Saturday, August 04, 2012
I'd like to begin with a thanks for the support and prayers for my family that I've recieved. My uncle should be moved from the ICU either today or tomorrow as he's been stable for over 24 hours now. He's awake and aware and in high spirits. My cousin (his oldest daughter) flys out today from the So. Cal. area to stay with him and his family until my uncle is up and moving about again.
I discovered that the reason I hadn't heard until three days after the accident is because my aunt didn't tell anyone. This is not unusual for her, my aunt is a very independent and self sufficient woman and it's not out of keeping with her personality that she would deal with a crisis then let everyone know once she'd gotten things settled.
Yesterday was a low-key day. I spent a good deal of the day on the phone with various family members, I exercised minimally, and chilled out with the girls. I also did only enough housecleaning to maintain my momentum but not enough to move forward.
The primary purpose of today's blog is a bit of introspection. I seem to be hitting a rough patch in my transition to healthier eating. It's almost as though two of me are in here. the "old" me that deals with stress by turning to comfort foods and is willing to accept "cheap" boxed meals when finances get tight, and the "new" me who has been looking at labels and is more likely than not to pass by a drive through and go home for a healthy lunch and knows that the cheapest meal out there is a simple soup and home made bread or biscuits.
I still miss some of my old favorite foods, but I have recognised side effects from eating them that I never would have before. I'm not sure if I it's because it wouldn't have occured to me to think of my food as a culprit, or if there was such a strong general malaise that permeated my life that they were just another voice in a MUCH larger chorus.
I've felt this dichotomy, this unaligned division of self, a couple times.
First when I quit smoking, there was a time where the battle between my will to quit for good and the force of my habits warred for what seemed like forever. Slowly, the more I won, the easier it seemed to win subsequent battles. Five years ago I would have been insulted and angry had someone offered me a cigarette, now I am able to refuse with no emotional response to it whatsoever. This is because cigarettes hold no power over me. You know, I've never written those words in that order all at once... ever. That statement feels so good.
More recently, when I made the change from piling my coffee with milk and sugar to simple black coffee I felt a similar inner tension. Not nearly so strong as when I quit smoking, but there was a longing for the old coffee and the occasional cup that I would 'Doctor" in my half-asleep fog brained state in the early mornings. I dumped a few cups out those first couple weeks. Again, though, the more battles I won with this phantom of habit and conditioning, the easier subsequent battles became to win. I don't even have so much as a whisper of longing for my doctored coffee. I'm pretty sure now that I'd find it far too sweet to be palatable if I tried to go back. The habit and the sugar in altering my coffee also has no power over me any longer.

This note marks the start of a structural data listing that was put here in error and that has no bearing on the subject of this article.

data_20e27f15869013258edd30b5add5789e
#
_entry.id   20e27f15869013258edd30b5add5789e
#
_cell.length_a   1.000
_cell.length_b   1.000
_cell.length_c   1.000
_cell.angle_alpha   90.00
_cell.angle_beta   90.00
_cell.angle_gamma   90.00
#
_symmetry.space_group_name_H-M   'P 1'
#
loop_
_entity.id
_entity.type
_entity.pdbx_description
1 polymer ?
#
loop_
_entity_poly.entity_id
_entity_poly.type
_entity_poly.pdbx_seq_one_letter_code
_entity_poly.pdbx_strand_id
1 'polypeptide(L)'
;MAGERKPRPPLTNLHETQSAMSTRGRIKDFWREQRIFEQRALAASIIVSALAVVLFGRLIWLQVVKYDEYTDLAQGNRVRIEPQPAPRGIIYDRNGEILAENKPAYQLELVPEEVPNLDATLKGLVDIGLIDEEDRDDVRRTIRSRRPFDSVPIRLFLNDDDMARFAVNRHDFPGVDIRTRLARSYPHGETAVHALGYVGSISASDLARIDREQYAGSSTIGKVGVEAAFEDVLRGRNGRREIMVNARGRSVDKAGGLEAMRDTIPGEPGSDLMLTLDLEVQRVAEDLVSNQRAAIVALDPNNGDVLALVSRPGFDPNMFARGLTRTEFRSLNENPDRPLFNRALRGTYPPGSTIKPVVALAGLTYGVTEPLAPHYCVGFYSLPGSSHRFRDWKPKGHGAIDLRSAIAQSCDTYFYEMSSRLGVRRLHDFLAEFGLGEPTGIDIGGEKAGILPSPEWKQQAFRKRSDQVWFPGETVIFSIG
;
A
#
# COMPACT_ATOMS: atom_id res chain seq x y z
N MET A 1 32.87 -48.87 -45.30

Today I am feeling that inner tension again. This time, while it isn't as strong as the cigarettes were, I'm not as certain of my imminent success. Not because I don't think I'll win, rather because the choices and behaviors I am altering right are so all pervasive in my life and there are so many chances to lose that I sometimes despair over winning a majority of the battles consistently. Perhaps it will take longer, perhaps I will look back and wonder why I was so nervous over my success, but I know I'm a bit scared.
I guess I need to do a bit of soul searching to find the source of my uncertainty. I think it implies that somewhere, the creature of habit inside me still has more wiggle room that I would like her to have. Honesty compels me to face the possibility that I am giving her that extra slack in response to a greater, nameless fear. The good thing is, that not that I've recognised this inner war, I'm determined to win. Sometimes there's an advantage to being a stubborn wench.
Like with smoking and my candy-coffee, there is an end to this war. I know from past experiences that I am capable, strong, and I will win. I am not currently in the mood to expend much patience on this, but that will change.